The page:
Christopher Kennedy makes mid-century modern in the Mojave Desert.
At first glance, one could be forgiven for thinking a spaceship had landed in Joshua Tree, California. On closer inspection, however, the silvery glint of metal in the sun reveals itself as a small steel prefab perched lightly atop the boulder-strewn desert. It’s the holiday home of a Canadian couple who use it as a writer’s retreat (him) and yoga refuge (her). The husband was en route to Coachella when he spotted a prototype of the building in a magazine—and lost no time commissioning architects o2 Architecture and interior designer Christopher Kennedy for one of his own.
The galvanized-steel shell is decidedly contemporary: a two-bed, one-bath cube with an open-plan kitchen-living-dining area. For interiors, though, the couple wanted something…different. “We just got into this show called Mad Men,” the husband told Kennedy. “Could you do a look like that?”
He certainly could. In fact, Kennedy was already something of a design doyen of California modernism. He started the project by freeze-framing a scene in Don Draper’s office and building a custom sofa to match. (Top marks for attention to detail.) And it went from there. Pedigreed vintage pieces—like a Paul McCobb credenza—dovetail with modern classics still in production, like the Eero Saarinen dining chairs. “It’s swanky mid-century,” Kennedy says. “I love it because of the incongruity. You drive down this long, winding dirt path and don’t expect the level of sophistication that awaits.”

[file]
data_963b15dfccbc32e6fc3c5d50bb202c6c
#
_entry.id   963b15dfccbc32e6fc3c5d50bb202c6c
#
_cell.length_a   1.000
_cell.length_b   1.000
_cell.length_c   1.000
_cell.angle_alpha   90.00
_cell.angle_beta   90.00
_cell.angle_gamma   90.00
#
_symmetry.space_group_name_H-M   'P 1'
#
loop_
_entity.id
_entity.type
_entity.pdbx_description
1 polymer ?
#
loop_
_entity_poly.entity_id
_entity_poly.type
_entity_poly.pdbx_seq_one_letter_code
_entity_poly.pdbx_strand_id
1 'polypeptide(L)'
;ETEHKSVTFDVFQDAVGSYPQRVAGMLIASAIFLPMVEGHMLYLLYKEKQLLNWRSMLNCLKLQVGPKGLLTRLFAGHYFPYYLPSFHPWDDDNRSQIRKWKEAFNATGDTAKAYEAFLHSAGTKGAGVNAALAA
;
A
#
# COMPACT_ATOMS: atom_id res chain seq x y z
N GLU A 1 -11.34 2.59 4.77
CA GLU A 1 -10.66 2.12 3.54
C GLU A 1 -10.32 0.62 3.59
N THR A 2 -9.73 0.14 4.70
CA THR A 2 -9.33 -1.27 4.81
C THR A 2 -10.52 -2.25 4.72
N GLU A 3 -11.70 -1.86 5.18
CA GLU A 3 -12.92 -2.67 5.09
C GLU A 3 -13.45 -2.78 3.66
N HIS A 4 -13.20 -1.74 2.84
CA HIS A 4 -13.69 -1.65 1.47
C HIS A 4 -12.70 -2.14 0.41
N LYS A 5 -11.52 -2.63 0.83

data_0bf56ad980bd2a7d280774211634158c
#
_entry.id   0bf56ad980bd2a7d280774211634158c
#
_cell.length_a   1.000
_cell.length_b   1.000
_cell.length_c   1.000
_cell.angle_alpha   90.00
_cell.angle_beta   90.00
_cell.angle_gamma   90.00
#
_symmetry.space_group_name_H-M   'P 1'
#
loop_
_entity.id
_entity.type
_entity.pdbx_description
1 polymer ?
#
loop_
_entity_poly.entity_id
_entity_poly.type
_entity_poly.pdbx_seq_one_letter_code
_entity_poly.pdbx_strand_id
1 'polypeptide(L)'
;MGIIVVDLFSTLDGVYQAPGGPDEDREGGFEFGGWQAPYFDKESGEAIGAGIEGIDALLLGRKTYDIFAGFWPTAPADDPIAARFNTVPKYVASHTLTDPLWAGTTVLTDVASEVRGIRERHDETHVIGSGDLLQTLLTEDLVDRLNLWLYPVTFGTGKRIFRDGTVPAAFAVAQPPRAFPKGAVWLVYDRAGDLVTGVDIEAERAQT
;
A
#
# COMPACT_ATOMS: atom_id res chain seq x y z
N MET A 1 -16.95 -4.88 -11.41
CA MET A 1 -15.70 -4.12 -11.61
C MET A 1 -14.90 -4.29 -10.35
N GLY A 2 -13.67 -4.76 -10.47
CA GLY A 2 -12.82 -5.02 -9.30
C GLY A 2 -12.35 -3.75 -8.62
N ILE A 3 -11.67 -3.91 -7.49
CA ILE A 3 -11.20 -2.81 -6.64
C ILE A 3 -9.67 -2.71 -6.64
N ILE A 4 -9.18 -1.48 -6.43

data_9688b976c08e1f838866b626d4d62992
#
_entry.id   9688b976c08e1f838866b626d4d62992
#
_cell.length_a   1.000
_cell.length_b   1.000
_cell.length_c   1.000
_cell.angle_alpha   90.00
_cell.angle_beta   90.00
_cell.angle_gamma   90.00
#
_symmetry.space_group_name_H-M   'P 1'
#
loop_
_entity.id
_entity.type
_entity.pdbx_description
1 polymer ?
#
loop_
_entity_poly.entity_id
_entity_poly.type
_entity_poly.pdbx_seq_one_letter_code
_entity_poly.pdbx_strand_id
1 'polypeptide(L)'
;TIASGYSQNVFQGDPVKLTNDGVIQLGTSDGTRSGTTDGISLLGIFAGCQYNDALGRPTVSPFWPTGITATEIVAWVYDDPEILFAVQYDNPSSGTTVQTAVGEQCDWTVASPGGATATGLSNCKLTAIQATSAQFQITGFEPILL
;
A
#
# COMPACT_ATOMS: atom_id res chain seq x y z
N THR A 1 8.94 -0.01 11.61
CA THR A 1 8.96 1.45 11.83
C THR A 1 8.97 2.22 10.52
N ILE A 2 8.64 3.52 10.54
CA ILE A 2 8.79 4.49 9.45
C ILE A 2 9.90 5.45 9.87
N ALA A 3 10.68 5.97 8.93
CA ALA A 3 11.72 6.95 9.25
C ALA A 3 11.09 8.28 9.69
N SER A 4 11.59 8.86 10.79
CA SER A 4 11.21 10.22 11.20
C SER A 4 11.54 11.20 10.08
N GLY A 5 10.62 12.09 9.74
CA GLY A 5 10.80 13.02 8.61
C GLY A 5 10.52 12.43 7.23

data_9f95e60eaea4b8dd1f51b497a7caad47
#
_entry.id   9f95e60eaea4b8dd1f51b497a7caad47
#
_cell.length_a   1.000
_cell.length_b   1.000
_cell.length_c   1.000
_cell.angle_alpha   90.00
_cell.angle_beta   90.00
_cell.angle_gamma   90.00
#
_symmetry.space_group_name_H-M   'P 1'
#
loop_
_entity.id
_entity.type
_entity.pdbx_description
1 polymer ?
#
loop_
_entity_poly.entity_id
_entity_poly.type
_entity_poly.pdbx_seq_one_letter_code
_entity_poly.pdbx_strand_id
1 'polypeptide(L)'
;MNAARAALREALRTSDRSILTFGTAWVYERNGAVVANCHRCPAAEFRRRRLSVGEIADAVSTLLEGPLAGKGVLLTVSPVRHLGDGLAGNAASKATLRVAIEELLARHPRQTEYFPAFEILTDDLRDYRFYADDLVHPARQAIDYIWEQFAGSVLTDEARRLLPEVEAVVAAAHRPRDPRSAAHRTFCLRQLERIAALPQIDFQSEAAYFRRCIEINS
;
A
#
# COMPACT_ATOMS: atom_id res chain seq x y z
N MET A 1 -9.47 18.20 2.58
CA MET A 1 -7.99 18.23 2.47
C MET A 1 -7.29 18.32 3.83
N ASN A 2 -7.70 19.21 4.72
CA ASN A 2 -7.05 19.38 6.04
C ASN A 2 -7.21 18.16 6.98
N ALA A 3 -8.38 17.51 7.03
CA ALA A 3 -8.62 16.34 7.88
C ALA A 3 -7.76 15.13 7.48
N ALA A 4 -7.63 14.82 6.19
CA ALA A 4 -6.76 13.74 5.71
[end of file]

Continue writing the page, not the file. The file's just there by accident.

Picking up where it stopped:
We just got into this show called Mad Men. Could you do a look like that?
Although Cambria was specified throughout, it is the living area that showcases Kennedy’s favorite example—and the most unusual use— of the stone. At one end of the room is what he dubs the focal point: a walnut wall inset with glazed ceramic tiles reminiscent of California pottery popular in the 1960s, anchored by a long, floating bench clad in Cambria stone. “We wanted durable, modern, elegant, and timeless stone surfacing. Cambria absolutely fit the bill,” he says. A vintage George Nelson Cigar pendant hangs in the corner of the room, drawing further attention to the retro vignette. (Although the piece can still be purchased new today, “we wanted the patina of an original,” Kennedy says.)
Floor-to-ceiling, wall-to-wall drapery also speaks to the era, but that wasn’t won without debate. “The wonderful architect, Lance O’Donnell, and I didn’t agree on that at first,” the designer notes. “He said, ‘This is a contemporary home. We would normally do a roller shade.’” Kennedy argued that if you look at the clean-lined mid-century houses in the Los Angeles hills in those great black-and-white photos by Julius Shulman and the like, they all have draperies. O’Donnell was duly convinced, and the couple loves the cozy yet airy note they lend.
For all his attention to historical accuracy, Kennedy is quick to point out that mid-century for him is not just about “nostalgia for a certain architect, lamp, or chair. As society becomes increasingly ugly and fractured, I think we have a collective yearning for a time when kids could ride their bikes until sundown and a family sat down to dine together, not just texted. There’s a certain graceful beauty that’s been lost in our society and our manners. I want to infuse my interiors with the best of that era in terms of its ethos as well as its style and sophistication.” Amen to that.